A majority of Americans believe that religion's influence in the nation is waning, yet also think society would be better off if more Americans were religious, according to a new survey.
The results, released Wednesday by Gallup, represent some of the lowest ratings Americans have given to religious influence in the United States since the organization first began asking about the subject more than 40 years ago.
About 77 percent of Americans said religion is "losing its influence" on American life, while only 20 percent said religion has gained in influence.
The numbers are similar to responses given in recent years about the role of religion in the U.S., but the gap has gradually widened between how many believe religion's influence is increasing and how many believe it's decreasing. Only in the year after the Sept. 11 attacks and in 2005 were Americans more likely to believe the national role of religion was increasing. But the latest responses represent some of the worst ratings given to religion's role since 1969 and 1970, during the Vietnam War and in the midst of countercultural movements around politics and sexuality.
"In general, highly religious Americans are neither more nor less likely to say religion is losing its influence than those who are not religious. There is, however, a modest relationship between Americans' ideology as well as partisanship and their views of the influence of religion, with liberals and Democrats more likely than conservatives and Republicans to say religion's influence is increasing in American society," the group said in a statement.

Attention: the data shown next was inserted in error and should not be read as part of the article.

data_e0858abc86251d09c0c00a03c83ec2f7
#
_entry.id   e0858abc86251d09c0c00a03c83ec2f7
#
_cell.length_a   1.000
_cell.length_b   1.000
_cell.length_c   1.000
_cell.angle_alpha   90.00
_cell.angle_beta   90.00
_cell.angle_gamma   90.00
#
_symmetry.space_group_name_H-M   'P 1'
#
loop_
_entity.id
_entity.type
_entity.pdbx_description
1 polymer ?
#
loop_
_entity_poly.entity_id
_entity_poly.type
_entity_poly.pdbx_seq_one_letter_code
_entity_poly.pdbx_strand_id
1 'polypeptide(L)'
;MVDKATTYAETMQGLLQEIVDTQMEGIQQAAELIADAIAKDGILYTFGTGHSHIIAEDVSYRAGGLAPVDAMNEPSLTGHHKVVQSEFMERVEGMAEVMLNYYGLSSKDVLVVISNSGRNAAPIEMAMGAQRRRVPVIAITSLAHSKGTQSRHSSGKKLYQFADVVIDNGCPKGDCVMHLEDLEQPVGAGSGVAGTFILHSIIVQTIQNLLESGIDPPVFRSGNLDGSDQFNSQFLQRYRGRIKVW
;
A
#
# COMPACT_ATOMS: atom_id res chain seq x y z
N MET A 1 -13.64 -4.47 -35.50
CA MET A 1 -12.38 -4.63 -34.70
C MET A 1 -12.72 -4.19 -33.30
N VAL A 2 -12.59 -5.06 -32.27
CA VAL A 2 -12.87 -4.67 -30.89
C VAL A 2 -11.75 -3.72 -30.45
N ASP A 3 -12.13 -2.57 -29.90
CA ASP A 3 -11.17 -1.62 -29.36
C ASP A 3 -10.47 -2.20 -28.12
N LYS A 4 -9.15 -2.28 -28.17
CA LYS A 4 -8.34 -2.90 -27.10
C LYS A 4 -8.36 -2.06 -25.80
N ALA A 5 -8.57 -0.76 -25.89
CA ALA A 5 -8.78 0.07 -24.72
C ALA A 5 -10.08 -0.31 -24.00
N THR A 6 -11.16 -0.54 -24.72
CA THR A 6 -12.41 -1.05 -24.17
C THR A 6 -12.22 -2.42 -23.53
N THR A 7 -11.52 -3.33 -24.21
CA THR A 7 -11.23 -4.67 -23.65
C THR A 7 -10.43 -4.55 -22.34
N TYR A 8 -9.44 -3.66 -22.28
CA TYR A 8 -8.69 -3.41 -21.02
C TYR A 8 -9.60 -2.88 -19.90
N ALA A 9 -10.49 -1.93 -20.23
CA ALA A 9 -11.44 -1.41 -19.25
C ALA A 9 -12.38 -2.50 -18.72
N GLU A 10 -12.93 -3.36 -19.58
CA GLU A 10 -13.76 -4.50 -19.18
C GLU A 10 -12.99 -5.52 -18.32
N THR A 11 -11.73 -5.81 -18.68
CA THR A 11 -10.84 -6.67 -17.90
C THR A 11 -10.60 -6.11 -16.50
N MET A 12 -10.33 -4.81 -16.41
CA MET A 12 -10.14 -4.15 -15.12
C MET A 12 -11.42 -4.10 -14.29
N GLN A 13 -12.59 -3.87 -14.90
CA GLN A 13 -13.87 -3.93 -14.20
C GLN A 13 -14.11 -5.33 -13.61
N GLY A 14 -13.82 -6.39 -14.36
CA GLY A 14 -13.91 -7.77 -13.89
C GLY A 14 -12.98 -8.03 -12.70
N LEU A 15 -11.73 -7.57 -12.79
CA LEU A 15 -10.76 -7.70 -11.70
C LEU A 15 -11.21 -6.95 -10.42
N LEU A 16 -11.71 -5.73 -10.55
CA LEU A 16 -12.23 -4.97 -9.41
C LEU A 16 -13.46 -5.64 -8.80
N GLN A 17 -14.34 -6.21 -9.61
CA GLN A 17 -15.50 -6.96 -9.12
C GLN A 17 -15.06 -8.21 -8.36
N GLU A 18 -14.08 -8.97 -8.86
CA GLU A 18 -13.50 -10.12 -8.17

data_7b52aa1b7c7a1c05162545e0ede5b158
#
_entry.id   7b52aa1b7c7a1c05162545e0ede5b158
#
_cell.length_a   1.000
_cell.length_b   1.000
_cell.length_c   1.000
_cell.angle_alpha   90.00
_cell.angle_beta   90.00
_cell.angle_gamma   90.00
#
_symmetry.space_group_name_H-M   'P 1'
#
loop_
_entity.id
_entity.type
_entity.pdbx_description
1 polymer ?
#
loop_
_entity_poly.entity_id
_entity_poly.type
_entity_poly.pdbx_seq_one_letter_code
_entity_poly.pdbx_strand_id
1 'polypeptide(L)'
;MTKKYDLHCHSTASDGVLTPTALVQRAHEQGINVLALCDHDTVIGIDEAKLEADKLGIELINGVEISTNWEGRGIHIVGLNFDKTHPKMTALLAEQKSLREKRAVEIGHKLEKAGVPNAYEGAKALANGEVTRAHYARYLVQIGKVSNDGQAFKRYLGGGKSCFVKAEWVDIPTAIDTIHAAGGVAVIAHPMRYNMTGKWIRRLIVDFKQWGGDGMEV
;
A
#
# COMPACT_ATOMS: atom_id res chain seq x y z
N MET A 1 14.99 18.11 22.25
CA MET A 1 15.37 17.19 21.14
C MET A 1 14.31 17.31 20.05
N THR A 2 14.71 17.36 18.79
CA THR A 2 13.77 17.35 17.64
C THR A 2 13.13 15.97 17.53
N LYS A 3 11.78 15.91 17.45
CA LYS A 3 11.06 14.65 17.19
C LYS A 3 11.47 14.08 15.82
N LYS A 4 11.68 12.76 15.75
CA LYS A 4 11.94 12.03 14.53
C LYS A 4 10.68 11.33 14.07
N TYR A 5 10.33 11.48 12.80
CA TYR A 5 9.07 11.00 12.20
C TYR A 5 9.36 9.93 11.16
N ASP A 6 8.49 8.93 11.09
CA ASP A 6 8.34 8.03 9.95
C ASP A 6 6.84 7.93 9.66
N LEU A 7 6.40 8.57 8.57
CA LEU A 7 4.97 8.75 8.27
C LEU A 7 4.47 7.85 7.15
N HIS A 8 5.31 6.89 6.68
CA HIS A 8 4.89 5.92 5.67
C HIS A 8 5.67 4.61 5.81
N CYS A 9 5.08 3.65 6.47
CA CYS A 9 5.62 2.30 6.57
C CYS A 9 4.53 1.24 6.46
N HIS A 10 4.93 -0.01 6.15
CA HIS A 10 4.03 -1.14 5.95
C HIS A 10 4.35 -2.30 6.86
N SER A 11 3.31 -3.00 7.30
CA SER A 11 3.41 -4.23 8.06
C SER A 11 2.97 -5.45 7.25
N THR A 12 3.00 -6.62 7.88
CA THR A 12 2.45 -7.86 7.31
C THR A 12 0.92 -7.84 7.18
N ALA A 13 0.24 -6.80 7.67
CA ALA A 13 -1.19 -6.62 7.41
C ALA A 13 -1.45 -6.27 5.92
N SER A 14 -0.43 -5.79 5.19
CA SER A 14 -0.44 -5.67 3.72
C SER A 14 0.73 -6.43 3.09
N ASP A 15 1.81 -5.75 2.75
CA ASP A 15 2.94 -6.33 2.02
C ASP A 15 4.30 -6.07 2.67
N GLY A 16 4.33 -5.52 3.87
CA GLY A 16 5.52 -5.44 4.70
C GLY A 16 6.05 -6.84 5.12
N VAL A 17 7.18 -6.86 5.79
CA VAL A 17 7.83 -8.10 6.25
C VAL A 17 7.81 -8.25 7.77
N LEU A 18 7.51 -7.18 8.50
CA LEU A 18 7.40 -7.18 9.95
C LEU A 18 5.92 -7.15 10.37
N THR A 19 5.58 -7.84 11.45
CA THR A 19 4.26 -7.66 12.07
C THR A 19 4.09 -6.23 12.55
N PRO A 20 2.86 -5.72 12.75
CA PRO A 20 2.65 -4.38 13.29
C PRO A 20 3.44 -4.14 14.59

In tandem with that downward trend, about 75 percent of respondents also said it would be good if more Americans were religious. This belief was more prevalent among Americans who regularly go to church and who said religion is important in their lives. But the survey also found that more than half of respondents who "seldom or never attend" a place of worship and "close to one in three Americans who say religion is not important to them personally" said society would benefit if more Americans were religious.
"The fact that most Americans think the country would be better off if more Americans were religious shows that many of those who believe religion is losing its influence may think this is a negative state of affairs," Gallup said in its statement.
Researchers stressed that the survey's results don't represent Americans' own religious beliefs, such as how often people go to religious services or the importance of religion in respondents' daily lives.
Gallup conducted the survey via telephone May 2-7 with a random sample of 1,535 adults. The margin of error was 3 percent.